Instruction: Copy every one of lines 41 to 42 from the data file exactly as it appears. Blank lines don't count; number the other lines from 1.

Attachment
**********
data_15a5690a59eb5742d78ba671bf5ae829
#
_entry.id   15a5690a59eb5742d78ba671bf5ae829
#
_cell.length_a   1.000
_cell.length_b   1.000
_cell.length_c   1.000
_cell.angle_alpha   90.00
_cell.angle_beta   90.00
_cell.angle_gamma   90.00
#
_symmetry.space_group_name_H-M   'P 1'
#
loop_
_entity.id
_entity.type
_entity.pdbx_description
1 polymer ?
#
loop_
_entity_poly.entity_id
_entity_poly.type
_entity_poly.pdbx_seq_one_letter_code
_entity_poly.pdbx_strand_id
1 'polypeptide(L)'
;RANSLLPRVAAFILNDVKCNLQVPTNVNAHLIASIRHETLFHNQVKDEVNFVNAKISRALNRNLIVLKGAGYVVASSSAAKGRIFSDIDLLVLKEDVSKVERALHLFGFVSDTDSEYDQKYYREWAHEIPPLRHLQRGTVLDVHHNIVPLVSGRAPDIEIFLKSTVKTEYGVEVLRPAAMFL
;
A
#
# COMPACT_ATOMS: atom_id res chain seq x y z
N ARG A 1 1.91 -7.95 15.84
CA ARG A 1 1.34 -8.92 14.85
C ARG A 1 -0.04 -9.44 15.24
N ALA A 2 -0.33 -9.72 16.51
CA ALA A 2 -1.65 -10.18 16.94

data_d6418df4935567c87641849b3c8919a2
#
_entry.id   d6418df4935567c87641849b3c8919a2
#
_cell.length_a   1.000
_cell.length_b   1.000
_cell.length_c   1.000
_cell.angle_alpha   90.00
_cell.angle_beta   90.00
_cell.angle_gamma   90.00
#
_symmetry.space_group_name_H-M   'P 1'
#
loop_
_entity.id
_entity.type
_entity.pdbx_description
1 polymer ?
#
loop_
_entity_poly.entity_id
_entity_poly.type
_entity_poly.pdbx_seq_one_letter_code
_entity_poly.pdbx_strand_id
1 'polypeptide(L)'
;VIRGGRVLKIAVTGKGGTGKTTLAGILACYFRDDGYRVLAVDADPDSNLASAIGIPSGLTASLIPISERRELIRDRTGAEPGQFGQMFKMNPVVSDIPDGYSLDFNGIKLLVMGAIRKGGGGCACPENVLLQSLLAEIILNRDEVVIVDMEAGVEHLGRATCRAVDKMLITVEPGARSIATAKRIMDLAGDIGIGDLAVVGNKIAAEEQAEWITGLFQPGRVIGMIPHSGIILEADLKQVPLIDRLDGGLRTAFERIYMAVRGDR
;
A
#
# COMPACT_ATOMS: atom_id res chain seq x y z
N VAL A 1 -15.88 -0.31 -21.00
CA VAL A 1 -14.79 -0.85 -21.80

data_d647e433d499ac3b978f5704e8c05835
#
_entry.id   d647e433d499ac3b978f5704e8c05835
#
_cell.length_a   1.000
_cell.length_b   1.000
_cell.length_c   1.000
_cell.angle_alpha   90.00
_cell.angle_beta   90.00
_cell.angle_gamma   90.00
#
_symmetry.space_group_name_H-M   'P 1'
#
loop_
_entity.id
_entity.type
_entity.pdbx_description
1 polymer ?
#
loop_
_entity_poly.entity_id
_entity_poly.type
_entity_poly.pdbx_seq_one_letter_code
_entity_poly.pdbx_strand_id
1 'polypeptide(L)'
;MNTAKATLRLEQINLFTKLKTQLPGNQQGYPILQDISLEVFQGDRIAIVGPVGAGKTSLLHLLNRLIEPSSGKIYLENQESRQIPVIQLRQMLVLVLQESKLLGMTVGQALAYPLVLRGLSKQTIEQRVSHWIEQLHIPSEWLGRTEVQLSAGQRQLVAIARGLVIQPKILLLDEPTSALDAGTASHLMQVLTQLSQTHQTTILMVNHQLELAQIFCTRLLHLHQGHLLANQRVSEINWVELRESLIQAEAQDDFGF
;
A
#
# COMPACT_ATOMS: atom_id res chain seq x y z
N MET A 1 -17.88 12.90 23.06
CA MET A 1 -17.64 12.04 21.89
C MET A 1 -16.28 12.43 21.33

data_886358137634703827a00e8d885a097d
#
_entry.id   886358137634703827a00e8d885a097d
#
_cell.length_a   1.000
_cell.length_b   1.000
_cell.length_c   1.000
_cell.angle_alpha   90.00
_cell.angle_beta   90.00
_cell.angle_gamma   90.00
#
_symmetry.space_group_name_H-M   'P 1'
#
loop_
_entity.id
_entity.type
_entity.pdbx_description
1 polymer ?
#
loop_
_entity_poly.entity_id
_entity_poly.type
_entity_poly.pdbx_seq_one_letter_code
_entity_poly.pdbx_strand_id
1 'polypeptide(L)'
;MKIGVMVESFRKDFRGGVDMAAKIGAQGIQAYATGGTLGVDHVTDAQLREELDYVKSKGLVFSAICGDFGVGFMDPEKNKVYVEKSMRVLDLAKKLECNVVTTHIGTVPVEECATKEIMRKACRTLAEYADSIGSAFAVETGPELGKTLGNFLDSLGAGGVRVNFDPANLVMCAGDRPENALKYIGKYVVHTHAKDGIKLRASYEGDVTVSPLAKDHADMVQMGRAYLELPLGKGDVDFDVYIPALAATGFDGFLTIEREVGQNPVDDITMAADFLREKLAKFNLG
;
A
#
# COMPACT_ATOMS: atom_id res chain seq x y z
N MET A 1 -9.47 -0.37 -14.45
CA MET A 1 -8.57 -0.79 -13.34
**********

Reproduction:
_cell.length_b   1.000
_cell.length_c   1.000